Nogo-A-targeting antibody promotes visual recovery and inhibits neuroinflammation after retinal injury

Baya Mdzomba J, Joly S, Rodriguez L, Dirani A, Lassiaz P, Behar-Cohen F, Pernet V

Cell Death & Disease · 15 Aug 2022 · doi: 10.1038/s41419-020-2302-x

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Nogo-A is a potent myelin-associated inhibitor of neuronal growth and nervous system plasticity. It may be involved in many ocular diseases by preventing healing and recovery after physiological insults. This study shows that antibodies directed against Nogo-A promoted recovery after retinal injury. Baya Mdzomba et al monitor the visual acuity of the treated mice with our OptoDrum which provided a non-invasive readout of the injury and recovery, and enabled the researchers to get daily measurements of disease progression.

Abstract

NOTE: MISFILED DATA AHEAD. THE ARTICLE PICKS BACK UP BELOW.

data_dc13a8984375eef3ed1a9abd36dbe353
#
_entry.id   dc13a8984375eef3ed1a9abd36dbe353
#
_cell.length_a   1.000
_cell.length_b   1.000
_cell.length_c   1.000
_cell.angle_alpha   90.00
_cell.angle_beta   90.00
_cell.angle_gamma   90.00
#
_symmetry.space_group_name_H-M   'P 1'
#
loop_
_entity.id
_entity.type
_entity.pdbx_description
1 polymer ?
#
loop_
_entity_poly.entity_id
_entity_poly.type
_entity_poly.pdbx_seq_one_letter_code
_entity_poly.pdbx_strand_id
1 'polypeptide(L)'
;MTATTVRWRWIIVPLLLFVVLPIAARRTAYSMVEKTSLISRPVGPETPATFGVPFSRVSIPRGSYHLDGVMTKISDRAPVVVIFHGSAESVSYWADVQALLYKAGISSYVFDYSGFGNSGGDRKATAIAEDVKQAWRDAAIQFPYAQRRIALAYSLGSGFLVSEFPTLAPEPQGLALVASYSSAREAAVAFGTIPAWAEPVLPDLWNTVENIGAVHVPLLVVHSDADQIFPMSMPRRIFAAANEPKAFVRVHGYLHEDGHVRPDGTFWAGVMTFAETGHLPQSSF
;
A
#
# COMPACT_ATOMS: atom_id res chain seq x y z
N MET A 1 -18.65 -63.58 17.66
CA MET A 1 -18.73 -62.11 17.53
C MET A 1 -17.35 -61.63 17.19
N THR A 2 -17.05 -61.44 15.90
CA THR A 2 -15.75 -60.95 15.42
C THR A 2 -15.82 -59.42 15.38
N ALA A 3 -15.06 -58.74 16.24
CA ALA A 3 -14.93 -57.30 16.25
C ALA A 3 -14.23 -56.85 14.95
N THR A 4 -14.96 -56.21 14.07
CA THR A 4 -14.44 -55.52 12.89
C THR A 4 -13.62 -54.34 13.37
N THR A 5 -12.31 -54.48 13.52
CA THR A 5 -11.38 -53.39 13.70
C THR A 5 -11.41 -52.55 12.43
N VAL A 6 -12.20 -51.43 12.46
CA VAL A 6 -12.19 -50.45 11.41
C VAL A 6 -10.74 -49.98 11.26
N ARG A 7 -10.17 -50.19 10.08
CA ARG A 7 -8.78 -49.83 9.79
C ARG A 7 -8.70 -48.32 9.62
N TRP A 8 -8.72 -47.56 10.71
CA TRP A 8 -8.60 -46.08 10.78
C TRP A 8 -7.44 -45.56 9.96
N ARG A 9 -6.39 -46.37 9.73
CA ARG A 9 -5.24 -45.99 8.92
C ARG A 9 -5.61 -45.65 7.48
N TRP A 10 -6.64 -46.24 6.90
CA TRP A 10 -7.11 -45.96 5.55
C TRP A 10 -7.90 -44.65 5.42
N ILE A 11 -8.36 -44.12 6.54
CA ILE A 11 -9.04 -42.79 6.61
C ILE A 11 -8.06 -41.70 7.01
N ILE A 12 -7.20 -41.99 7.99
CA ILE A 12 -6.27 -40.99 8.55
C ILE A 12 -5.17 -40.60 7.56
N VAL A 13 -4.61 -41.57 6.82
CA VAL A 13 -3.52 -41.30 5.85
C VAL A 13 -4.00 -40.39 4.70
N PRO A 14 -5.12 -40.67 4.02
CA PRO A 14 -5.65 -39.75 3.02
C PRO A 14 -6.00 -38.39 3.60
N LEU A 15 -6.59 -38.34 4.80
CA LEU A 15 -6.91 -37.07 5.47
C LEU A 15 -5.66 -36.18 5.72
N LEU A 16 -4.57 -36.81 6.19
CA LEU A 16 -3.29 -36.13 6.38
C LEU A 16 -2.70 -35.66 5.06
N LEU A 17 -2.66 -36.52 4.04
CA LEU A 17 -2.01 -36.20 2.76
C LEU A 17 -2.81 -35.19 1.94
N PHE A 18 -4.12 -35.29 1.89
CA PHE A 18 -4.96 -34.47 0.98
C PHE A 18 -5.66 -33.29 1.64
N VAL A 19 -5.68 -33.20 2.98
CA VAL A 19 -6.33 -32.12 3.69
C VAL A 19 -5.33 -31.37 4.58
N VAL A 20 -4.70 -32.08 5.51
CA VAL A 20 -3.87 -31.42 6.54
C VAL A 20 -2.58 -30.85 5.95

N-Methyl-D-aspartate (NMDA)-induced neuronal cell death is involved in a large spectrum of diseases affecting the brain and the retina such as Alzheimer’s disease and diabetic retinopathy. Associated neurological impairments may result from the inhibition of neuronal plasticity by Nogo-A. The objective of the current study was to determine the contribution of Nogo-A to NMDA excitotoxicity in the mouse retina. We observed that Nogo-A is upregulated in the mouse vitreous during NMDA-induced inflammation. Intraocular injection of a function-blocking antibody specific to Nogo-A (11C7) was carried out 2 days after NMDA-induced injury. This treatment significantly enhanced visual function recovery in injured animals. Strikingly, the expression of potent pro-inflammatory molecules was downregulated by 11C7, among which TNFα was the most durably decreased cytokine in microglia/macrophages. Additional analyses suggest that TNFα downregulation may stem from cofilin inactivation in microglia/macrophages. 11C7 also limited gliosis presumably via P.Stat3 downregulation. Diabetic retinopathy was associated with increased levels of Nogo-A in the eyes of donors. In summary, our results reveal that Nogo-A-targeting antibody can stimulate visual recovery after retinal injury and that Nogo-A is a potent modulator of excitotoxicity-induced neuroinflammation. These data may be used to design treatments against inflammatory eye diseases.